Publication:
Host and viral features of human dengue cases shape the population of infected and infectious Aedes aegypti mosquitoes

dc.contributor.author Simmons, Cameron
dc.date.accessioned 2018-09-14T11:15:00Z
dc.date.available 2017-07-12T03:45:45Z
dc.date.available 2018-09-14T11:15:00Z
dc.date.issued 2013-05-28 en_US
dc.description.abstract Dengue is the most prevalent arboviral disease of humans. The host and virus variables associated with dengue virus (DENV) transmission from symptomatic dengue cases (n = 208) to Aedes aegypti mosquitoes during 407 independent exposure events was defined. The 50% mosquito infectious dose for each of DENV-1-4 ranged from 6.29 to 7.52 log10 RNA copies/mL of plasma. Increasing day of illness, declining viremia, and rising antibody titers were independently associated with reduced risk of DENV transmission. High early DENV plasma viremia levels in patients were a marker of the duration of human infectiousness, and blood meals containing high concentrations of DENV were positively associated with the prevalence of infectious mosquitoes 14 d after blood feeding. Ambulatory dengue cases had lower viremia levels compared with hospitalized dengue cases but nonetheless at levels predicted to be infectious to mosquitoes. These data define serotype-specific viremia levels that vaccines or drugs must inhibit to prevent DENV transmission.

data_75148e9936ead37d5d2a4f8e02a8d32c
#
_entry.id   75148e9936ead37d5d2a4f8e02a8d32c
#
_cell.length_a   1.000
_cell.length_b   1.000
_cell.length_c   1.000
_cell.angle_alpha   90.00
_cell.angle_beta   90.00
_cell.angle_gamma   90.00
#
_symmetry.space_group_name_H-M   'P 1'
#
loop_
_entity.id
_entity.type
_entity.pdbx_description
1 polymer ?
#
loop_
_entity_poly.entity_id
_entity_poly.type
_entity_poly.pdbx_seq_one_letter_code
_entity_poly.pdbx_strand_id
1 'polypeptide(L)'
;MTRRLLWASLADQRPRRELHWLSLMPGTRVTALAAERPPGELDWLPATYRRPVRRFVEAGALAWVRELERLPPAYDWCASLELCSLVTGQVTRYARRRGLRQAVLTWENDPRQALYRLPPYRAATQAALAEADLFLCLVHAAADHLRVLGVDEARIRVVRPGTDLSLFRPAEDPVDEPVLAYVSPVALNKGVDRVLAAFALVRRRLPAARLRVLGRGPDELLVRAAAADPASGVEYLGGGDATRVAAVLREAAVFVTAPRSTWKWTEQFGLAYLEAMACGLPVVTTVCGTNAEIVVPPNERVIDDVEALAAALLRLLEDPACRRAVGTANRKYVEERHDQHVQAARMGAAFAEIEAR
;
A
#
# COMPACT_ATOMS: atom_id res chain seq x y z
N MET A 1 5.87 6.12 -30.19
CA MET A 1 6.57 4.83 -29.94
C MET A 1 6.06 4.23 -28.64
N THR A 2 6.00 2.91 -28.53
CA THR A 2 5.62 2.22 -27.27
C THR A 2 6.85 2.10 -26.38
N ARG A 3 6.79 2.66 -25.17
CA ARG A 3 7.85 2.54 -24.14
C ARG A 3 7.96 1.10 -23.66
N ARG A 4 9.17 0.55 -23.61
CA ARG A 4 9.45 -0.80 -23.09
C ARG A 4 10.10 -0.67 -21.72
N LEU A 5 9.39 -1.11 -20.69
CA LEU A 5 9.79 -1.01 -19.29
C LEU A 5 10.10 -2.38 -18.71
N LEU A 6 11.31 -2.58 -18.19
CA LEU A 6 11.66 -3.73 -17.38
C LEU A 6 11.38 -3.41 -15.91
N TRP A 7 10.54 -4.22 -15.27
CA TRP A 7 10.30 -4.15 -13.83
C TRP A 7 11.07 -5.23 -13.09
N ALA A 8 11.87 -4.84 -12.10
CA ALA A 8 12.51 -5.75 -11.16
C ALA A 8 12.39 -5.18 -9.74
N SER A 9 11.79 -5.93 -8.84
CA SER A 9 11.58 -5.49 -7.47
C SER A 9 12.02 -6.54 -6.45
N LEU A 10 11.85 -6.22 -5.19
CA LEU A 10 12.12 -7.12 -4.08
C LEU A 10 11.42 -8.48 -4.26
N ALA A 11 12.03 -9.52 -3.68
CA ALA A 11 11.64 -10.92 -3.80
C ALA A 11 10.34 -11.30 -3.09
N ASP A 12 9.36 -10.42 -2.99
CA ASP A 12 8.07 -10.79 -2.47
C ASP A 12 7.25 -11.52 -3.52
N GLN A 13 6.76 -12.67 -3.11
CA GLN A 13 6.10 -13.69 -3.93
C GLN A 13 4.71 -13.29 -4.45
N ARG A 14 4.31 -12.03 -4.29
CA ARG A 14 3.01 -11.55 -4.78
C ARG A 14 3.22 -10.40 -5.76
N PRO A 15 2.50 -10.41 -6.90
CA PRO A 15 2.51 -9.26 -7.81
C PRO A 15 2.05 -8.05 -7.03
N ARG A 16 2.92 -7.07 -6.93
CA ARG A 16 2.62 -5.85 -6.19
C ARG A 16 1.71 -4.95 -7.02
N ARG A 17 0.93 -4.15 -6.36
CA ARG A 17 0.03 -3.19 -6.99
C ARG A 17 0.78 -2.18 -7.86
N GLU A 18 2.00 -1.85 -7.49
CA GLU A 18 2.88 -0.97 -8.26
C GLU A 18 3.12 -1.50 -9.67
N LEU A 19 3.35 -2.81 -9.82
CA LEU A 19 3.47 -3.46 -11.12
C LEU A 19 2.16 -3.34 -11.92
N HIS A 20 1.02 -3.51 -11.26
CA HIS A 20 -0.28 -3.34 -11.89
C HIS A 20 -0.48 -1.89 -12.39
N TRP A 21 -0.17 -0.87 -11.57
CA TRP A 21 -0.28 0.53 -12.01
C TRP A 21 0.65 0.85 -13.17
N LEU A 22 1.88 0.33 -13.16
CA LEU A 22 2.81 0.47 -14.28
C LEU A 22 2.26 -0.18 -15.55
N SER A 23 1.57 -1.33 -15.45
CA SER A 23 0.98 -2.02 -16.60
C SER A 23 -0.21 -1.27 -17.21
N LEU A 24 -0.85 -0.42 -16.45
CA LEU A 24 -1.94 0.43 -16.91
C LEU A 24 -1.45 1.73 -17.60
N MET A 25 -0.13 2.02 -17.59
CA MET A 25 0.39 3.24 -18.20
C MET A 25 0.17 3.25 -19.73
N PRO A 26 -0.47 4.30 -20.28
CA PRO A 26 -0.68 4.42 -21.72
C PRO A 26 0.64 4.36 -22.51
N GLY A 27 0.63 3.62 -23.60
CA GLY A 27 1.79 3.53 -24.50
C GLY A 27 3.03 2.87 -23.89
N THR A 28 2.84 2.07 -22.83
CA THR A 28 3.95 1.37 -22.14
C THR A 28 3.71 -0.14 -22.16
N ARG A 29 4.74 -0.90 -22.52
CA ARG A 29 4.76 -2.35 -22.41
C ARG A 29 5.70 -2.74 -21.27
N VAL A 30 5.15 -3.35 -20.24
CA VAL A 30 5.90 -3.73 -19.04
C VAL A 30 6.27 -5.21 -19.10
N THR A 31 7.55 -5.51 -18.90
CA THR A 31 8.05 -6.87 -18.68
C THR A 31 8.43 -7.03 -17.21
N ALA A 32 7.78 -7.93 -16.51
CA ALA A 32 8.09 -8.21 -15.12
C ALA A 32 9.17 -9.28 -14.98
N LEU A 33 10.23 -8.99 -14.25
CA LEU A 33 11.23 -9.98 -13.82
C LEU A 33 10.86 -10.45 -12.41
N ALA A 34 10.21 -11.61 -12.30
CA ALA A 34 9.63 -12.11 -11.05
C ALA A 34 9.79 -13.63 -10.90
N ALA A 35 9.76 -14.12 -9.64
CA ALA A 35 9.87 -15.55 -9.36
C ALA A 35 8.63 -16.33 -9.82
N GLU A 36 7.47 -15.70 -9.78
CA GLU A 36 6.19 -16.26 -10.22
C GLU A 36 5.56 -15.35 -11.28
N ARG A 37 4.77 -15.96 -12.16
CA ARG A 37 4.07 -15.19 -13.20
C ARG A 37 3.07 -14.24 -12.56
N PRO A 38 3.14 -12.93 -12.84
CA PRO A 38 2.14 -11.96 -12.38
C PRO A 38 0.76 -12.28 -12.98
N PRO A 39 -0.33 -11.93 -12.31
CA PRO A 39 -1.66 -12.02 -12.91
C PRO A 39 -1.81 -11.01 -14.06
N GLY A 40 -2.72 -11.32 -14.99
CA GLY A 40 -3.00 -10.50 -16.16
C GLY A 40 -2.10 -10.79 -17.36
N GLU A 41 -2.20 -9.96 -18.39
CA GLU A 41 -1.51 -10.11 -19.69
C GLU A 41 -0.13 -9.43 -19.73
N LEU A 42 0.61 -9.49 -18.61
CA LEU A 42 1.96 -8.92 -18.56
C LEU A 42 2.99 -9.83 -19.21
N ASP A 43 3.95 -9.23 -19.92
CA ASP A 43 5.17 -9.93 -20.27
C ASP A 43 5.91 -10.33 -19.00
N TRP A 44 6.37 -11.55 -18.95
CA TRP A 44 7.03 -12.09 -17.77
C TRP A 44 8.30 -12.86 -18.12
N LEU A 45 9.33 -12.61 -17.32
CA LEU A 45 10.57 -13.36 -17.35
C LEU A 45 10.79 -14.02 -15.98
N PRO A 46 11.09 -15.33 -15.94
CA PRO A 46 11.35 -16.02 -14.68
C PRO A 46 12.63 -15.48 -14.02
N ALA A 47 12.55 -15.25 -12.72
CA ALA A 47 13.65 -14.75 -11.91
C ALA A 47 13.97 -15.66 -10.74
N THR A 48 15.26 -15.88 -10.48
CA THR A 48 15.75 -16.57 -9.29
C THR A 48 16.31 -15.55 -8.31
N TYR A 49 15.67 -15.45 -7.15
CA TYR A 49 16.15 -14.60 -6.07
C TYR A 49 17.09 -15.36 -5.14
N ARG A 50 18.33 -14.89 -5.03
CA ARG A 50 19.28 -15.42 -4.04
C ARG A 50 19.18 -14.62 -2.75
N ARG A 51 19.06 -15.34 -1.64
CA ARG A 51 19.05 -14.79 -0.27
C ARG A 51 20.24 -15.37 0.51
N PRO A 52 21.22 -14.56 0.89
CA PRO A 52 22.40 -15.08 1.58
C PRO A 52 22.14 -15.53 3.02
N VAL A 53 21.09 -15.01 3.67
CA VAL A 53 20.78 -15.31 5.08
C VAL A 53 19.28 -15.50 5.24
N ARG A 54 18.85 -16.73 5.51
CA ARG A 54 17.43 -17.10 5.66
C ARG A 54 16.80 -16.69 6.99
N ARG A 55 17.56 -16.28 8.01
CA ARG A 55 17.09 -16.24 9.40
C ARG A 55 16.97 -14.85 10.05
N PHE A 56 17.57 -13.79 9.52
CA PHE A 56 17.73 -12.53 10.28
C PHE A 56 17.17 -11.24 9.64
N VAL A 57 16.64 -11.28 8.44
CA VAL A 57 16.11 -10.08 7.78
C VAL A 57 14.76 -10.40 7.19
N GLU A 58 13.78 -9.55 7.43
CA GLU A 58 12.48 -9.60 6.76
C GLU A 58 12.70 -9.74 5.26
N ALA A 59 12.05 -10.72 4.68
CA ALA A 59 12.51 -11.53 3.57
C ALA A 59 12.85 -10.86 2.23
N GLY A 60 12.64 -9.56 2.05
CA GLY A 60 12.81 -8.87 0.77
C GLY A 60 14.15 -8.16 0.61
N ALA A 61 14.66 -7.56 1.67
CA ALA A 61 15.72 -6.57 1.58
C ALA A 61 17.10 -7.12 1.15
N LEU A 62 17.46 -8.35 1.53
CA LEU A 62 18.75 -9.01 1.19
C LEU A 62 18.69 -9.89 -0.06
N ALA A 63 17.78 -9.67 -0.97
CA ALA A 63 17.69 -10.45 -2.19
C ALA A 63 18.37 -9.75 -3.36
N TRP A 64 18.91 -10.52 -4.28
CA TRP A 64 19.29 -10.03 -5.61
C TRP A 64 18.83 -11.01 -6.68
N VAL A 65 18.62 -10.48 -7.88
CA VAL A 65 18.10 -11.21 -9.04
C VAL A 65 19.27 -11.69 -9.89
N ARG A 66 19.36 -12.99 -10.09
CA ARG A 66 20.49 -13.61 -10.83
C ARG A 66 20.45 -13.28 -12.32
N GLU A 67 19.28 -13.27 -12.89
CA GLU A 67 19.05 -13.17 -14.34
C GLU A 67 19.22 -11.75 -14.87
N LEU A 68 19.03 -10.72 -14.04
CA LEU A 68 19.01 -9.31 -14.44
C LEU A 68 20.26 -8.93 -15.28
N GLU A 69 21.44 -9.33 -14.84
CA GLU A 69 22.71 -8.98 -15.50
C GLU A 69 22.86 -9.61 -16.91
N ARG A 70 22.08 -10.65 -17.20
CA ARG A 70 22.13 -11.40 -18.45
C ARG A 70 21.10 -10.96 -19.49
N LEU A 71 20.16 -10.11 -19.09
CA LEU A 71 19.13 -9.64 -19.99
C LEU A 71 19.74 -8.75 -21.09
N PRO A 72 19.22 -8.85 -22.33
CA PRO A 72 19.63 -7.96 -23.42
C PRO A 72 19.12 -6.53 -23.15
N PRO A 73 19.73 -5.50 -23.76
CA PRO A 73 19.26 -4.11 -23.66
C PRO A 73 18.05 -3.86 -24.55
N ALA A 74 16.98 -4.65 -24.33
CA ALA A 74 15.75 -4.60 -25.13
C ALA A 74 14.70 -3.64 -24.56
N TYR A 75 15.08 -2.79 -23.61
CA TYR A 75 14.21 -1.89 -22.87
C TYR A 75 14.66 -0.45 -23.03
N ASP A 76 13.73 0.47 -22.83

dc.identifier.uri https://demo7.dspace.org/handle/123456789/150
dc.language English en_US
dc.title Host and viral features of human dengue cases shape the population of infected and infectious Aedes aegypti mosquitoes en_US
dc.type Journal Article
dspace.entity.type Publication
relation.isAuthorOfPublication b1b2c768-bda1-448a-a073-fc541e8b24d9
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